HE is known for courting controversy with his jokes and his tirades on Twitter.

And Ricky Gervais’s show at Manchester Apollo on Tuesday was no different with gags about cot death, Caitlyn Jenner and the minefield of transgender politics, paedophilia, terrorism, the merits of inviting Hitler to a dinner party and conspiring to deliberately set off someone’s extreme nut allergy.

But there is method to his madness. Gervais may be on his most ruthless form yet with his fifth and probably final stand-up world tour, Humanity, but he wants his audiences to be able to laugh at anything.

Most of the comedy here could be described as guilty laughs. But Gervais is at pains to make the distinction that making a joke about a bad thing is not the same as condoning it.

And the co-creator of The Office reckons if you can laugh at the worst things in life you can pretty much get through anything. It was food for thought as much as a night of a stand-up and even if you disagree with him he had a lot to say about the knee jerk, subjective nature of offence.

This neatly led to a discussion of the social media age with millions of people arguably reacting first and thinking later – all with the view their opinion is more valuable than anyone else’s in the ‘echo chamber’ that is Twitter.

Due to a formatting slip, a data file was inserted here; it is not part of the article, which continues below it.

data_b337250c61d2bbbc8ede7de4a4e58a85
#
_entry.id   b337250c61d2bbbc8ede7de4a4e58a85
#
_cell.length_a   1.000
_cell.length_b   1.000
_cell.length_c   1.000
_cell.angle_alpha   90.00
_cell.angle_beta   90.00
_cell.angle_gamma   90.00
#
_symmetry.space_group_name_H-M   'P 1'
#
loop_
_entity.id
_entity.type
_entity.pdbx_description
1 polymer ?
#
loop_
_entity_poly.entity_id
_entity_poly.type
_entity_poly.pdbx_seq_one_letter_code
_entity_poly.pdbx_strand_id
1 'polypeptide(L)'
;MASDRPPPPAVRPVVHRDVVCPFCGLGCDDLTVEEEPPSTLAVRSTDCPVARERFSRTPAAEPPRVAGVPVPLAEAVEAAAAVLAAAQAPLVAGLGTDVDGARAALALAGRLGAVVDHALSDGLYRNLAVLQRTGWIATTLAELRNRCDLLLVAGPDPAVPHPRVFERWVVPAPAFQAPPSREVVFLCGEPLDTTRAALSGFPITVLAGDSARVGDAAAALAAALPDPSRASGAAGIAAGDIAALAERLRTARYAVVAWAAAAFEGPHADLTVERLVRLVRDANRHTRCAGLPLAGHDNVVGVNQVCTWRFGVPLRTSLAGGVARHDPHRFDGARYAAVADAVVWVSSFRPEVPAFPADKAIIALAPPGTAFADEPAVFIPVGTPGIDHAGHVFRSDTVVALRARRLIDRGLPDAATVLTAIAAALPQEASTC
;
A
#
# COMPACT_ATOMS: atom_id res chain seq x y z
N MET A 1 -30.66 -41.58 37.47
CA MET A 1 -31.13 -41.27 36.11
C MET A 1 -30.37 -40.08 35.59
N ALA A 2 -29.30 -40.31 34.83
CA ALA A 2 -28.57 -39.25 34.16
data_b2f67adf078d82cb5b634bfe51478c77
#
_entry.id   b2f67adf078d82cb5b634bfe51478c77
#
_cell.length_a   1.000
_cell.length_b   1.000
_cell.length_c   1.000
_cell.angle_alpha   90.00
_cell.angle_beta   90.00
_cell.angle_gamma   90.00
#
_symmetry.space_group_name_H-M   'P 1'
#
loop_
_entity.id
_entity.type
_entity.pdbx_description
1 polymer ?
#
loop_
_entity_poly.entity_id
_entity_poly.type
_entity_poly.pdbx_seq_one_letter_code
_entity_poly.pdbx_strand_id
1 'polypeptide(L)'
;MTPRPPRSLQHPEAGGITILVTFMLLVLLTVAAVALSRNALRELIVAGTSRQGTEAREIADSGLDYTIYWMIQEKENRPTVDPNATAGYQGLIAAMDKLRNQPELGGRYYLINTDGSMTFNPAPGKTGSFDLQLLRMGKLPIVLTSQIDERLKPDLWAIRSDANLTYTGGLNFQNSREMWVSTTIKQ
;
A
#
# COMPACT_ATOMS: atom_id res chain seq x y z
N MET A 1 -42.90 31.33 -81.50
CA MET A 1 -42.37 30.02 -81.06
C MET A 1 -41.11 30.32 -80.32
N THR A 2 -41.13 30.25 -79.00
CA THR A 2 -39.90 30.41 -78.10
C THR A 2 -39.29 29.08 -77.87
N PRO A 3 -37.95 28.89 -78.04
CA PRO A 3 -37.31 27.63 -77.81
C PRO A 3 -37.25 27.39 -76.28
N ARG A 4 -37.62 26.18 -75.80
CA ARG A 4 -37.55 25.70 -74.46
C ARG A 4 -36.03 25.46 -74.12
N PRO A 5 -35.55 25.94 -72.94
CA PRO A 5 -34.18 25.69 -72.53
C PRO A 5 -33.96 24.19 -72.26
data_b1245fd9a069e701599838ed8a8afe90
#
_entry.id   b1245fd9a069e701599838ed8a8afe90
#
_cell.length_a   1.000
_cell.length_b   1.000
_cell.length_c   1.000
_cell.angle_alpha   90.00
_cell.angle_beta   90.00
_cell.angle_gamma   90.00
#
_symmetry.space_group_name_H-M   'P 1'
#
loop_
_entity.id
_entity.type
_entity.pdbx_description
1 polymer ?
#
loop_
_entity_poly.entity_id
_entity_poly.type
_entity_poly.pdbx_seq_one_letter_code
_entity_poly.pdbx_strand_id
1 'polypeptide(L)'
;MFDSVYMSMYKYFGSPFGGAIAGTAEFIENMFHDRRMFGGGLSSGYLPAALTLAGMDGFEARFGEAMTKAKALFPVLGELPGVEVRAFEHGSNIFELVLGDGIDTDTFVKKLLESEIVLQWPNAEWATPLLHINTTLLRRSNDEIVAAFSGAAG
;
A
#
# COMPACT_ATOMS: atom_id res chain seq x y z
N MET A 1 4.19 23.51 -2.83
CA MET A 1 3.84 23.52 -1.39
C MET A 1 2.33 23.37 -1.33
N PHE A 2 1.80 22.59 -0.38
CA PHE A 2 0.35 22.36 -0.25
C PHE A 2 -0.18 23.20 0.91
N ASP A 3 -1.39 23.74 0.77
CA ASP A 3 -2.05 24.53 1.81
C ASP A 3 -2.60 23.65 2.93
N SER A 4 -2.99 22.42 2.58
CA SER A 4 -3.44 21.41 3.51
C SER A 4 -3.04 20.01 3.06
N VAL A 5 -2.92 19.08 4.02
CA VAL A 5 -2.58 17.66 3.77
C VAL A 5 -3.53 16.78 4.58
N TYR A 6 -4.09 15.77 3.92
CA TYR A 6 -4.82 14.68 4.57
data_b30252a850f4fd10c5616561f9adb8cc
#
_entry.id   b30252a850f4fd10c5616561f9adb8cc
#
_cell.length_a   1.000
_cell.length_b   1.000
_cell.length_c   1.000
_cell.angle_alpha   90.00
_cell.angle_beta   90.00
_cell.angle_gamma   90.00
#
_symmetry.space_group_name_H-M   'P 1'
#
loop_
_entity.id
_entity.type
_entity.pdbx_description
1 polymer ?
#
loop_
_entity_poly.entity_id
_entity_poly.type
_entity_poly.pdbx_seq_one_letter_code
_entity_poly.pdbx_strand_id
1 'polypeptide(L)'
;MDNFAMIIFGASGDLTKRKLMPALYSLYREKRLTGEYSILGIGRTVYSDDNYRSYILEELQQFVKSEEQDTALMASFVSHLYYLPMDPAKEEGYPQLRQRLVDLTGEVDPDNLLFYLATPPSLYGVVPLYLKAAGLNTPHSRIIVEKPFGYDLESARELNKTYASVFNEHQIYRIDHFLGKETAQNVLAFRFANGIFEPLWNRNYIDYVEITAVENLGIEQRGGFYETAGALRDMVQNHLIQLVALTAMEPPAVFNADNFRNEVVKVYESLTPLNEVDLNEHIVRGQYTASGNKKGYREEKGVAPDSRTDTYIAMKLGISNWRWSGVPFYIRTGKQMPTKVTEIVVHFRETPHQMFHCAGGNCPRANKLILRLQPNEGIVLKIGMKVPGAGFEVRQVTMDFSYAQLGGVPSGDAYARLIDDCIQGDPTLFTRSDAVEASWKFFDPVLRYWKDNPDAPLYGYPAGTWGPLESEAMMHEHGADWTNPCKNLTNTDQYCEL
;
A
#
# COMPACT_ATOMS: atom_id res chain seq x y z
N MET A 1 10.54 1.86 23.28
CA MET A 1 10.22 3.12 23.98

The danger of huge celebrities like Gervais returning to stand-up is the hero worship factor. There was a little of that but without props or projections the star was at back to basics best – confident, cutting, compelling.

The Jenner jokes may have gone beyond comedy and into feud territory which has been ongoing since last year’s Golden Globes. But even that went on to become an interesting point about the culture of identity.

Another highlight was the atheist’s discussion about his Twitter debate with a creationist Christian from Texas. And the show’s finale was surprisingly and genuinely poignant, revealing a side we rarely see of Gervais and neatly tying up the show’s cutting but thought-provoking themes.